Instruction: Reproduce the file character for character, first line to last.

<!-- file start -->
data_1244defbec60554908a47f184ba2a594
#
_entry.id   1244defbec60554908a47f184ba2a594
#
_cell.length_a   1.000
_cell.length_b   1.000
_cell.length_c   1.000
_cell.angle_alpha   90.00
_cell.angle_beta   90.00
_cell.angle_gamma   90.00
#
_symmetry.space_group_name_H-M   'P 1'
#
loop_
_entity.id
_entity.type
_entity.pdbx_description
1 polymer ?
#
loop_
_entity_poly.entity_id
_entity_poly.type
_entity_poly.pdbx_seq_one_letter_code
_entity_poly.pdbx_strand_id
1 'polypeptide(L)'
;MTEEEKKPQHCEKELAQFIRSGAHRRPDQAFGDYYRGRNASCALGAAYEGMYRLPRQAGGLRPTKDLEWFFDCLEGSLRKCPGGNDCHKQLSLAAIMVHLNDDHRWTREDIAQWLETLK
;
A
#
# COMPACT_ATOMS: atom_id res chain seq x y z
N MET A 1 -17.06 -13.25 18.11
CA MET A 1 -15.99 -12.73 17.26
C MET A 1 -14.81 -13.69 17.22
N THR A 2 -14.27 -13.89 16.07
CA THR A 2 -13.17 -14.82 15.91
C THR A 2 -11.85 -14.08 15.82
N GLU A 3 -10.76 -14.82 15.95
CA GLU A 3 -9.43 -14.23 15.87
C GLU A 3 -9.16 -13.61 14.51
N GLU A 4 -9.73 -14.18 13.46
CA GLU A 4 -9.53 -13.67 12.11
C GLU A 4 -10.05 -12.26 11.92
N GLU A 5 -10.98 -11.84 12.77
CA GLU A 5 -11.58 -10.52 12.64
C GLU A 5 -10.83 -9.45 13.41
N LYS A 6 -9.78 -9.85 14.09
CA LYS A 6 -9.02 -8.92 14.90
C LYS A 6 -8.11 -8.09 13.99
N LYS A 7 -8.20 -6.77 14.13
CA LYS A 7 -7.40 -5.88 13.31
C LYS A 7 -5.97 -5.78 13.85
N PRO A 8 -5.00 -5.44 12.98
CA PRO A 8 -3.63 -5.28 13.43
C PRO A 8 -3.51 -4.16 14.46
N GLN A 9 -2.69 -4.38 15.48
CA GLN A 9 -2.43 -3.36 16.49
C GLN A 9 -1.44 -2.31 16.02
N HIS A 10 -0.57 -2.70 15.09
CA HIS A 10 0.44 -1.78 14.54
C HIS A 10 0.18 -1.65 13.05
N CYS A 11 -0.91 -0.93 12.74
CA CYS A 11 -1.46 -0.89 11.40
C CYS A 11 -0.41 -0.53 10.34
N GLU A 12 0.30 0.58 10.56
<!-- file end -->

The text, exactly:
data_1244defbec60554908a47f184ba2a594
#
_entry.id   1244defbec60554908a47f184ba2a594
#
_cell.length_a   1.000
_cell.length_b   1.000
_cell.length_c   1.000
_cell.angle_alpha   90.00
_cell.angle_beta   90.00
_cell.angle_gamma   90.00
#
_symmetry.space_group_name_H-M   'P 1'
#
loop_
_entity.id
_entity.type
_entity.pdbx_description
1 polymer ?
#
loop_
_entity_poly.entity_id
_entity_poly.type
_entity_poly.pdbx_seq_one_letter_code
_entity_poly.pdbx_strand_id
1 'polypeptide(L)'
;MTEEEKKPQHCEKELAQFIRSGAHRRPDQAFGDYYRGRNASCALGAAYEGMYRLPRQAGGLRPTKDLEWFFDCLEGSLRKCPGGNDCHKQLSLAAIMVHLNDDHRWTREDIAQWLETLK
;
A
#
# COMPACT_ATOMS: atom_id res chain seq x y z
N MET A 1 -17.06 -13.25 18.11
CA MET A 1 -15.99 -12.73 17.26
C MET A 1 -14.81 -13.69 17.22
N THR A 2 -14.27 -13.89 16.07
CA THR A 2 -13.17 -14.82 15.91
C THR A 2 -11.85 -14.08 15.82
N GLU A 3 -10.76 -14.82 15.95
CA GLU A 3 -9.43 -14.23 15.87
C GLU A 3 -9.16 -13.61 14.51
N GLU A 4 -9.73 -14.18 13.46
CA GLU A 4 -9.53 -13.67 12.11
C GLU A 4 -10.05 -12.26 11.92
N GLU A 5 -10.98 -11.84 12.77
CA GLU A 5 -11.58 -10.52 12.64
C GLU A 5 -10.83 -9.45 13.41
N LYS A 6 -9.78 -9.85 14.09
CA LYS A 6 -9.02 -8.92 14.90
C LYS A 6 -8.11 -8.09 13.99
N LYS A 7 -8.20 -6.77 14.13
CA LYS A 7 -7.40 -5.88 13.31
C LYS A 7 -5.97 -5.78 13.85
N PRO A 8 -5.00 -5.44 12.98
CA PRO A 8 -3.63 -5.28 13.43
C PRO A 8 -3.51 -4.16 14.46
N GLN A 9 -2.69 -4.38 15.48
CA GLN A 9 -2.43 -3.36 16.49
C GLN A 9 -1.44 -2.31 16.02
N HIS A 10 -0.57 -2.70 15.09
CA HIS A 10 0.44 -1.78 14.54
C HIS A 10 0.18 -1.65 13.05
N CYS A 11 -0.91 -0.93 12.74
CA CYS A 11 -1.46 -0.89 11.40
C CYS A 11 -0.41 -0.53 10.34
N GLU A 12 0.30 0.58 10.56